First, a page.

“Our factory currently has a full capacity of orders to fill by February, most of it being material equating to about three million garment pieces. We will send to partners in either Indonesia or Vietnam . . . This is a huge quantity and a very big disaster for us and for others,” said Kang, whose South Korean factory supplies Wal-Mart and JC Penny.

“Even if we ship part of our shipment, about one million pieces, we will incur shipping costs of about $200,000 or even $300,000. And it will not even solve the problem.”

Meanwhile, it appears North Korea’s Mansudae art studio sunk about USD 10 million into building the Grand Panorama Museum near Angkor Wat. North Korea is hoping it might yield profits when it’s done, and at any rate, Pyongyang has something of a special relationship with Cambodia:

At first, it’s hard to imagine why any country would commission an isolated, autocratic government to build a museum of culture in a tourism hotspot. But for Cambodia, whose head of state once called North Korea’s iron-fisted founder “brother”, the news is not so surprising. The mercurial former King Norodom Sihanouk, who in the 1970s was a figurehead for the murderous Khmer Rouge regime, forged a close friendship with Kim Jong-Il’s father, Kim Il-sung, who ushered in a similarly brutal communist regime. Between 1979 and 2006, Sihanouk made numerous retreats to Pyongyang, where he relaxed in a 60-room royal palace and shot amateur films.

The “special relationship”, as it was referred to in a US diplomat Wikileaks cable from 2006, has since faded, following the deaths of both Kim Il-sung, in 1994, and Sihanouk, in 2012. The Cambodian government’s attention has turned to South Korea, the country’s second biggest investor. Nonetheless, Cambodia still holds the dubious accolade of hosting the world’s second highest concentration of North Korean overseas operations, after China.

The country is already home to three outlets of the government-run Pyongyang restaurant chain, and a fourth is on the way. The North Korean women who staff them and perform nightly dance shows are believed to be kept inside, under surveillance, and subjected to gruelling rehearsal schedules. The Kathmandu branch, closed in 2011, was found to be a North Korean spy base. Both the restaurants and Mansudae art studio are believed to be at least partly managed by Kim Jong-Il’s younger sister, Kim Kyong-hui, wife of Jang Song-thaek, who was publicly purged and then executed in December.

Tears For Fears: South Korean Tear Gas in Bahrain?

teargas_BahrainAs of this year, Bahrain interior ministry personnel have ordered 1.6 million teargas canisters to use against protesting Baharainians, who have been in the middle of an extended protest, if not revolution (see Bahraini uprising).  Oddly enough, Baharin turned to South Africa and South Korea for their supply of tear gas, which has been used not just to stop protesters but to cause harm as well.  So far 39 people have died due to misuse of teargas in the protests:

. . . Based on field evidence the organisation collected between 2011 and 2013, the top teargas exporters to Bahrain are DaeKwang Chemical Corporation and CNO Tech. Both companies have shipped “over 1.5 million pieces of tear gas to Bahrain between 2011 and 2012,” which exceeds “the entire population of Bahrain, which is 1.2 million, of which 600,000 are citizens,” according to the group’s website. Financial Times cited a senior executive at DaeKwang as acknowledging the export of around one million units of tear gas to Bahrain between 2011 and 2012. (cite)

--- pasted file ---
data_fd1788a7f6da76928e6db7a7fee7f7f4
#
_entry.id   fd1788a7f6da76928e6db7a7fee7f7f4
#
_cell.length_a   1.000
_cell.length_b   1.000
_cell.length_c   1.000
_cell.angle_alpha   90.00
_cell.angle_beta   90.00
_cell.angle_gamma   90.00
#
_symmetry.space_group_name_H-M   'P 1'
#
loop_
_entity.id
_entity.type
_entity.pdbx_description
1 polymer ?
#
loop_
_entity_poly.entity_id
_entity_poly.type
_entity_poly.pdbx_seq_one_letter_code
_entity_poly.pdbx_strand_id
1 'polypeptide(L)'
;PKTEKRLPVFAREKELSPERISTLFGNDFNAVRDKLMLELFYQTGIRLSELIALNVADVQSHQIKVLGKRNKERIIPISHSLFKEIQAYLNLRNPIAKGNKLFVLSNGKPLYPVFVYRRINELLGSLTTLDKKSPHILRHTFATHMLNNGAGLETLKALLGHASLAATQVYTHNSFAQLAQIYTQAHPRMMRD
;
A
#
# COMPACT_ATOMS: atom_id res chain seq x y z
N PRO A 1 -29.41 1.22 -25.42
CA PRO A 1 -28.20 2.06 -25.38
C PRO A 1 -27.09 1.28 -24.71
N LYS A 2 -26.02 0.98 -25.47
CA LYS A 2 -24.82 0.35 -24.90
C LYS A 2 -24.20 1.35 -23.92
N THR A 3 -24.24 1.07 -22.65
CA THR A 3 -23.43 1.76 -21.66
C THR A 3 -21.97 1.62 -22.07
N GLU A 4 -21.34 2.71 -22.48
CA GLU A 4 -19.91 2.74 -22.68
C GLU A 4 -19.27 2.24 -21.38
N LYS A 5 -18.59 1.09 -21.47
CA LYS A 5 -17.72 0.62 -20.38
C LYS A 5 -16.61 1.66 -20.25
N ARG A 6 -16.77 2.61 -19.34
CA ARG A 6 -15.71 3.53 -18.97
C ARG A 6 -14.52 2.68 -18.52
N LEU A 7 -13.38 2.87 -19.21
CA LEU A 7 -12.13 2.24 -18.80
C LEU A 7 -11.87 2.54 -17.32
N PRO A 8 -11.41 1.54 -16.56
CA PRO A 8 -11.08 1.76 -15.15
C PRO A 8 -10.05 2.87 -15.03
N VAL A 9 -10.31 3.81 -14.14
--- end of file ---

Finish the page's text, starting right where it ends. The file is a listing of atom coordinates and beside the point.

6.10__002This is odd considering the history of tear gas to suppress popular dissent in South Korea throughout the latter part of the Twentieth Century in South Korea (at right, Yonsei U., 1986, 6.10 민주항쟁), however, the money side of this situation is not bad for South Korea since “the monetary value of the planned shipment is unclear, however based on an estimate of $10 to $20 per canister, the total price could be between $16 and $32 million.”

Though the KFTU (Korean Federation of Trade Unions) does not enjoy my sympathy or respect, they seem to be enjoying a case of ethics regarding this issue:

. . .The Korean Federation of Trade Unions threw its support behind the Stop the Shipment campaign, sending a letter to the Korean Government asking them to halt all tear gas exports to Bahrain, meanwhile, in London, the UK-based NGO Campaign Against Arms Trade (CAAT) has called for a protest outside the Korean Embassy on Friday. (cite)

Korean companies face anti-discrimination lawsuits in United States

Korea’s major corporations may be experiencing some, ahem, growing pains in the United States.

Two women in the United States have filed a lawsuit in a US federal court in Georgia against three companies, including a major Korean company identified only as Company A, and two executives for allegedly firing them after they got pregnant.

The women, who were sent to the big Korean company’s local factory by subcontractor, claim Company A’s Korean manager said pregnant women are a headache to the company and ordered the subcontractor to terminate their contracts. One of the women also said the Korean manager yelled at her that she was incapable of doing her work because of her pregnancy and told her that if she didn’t leave he’d call the guards.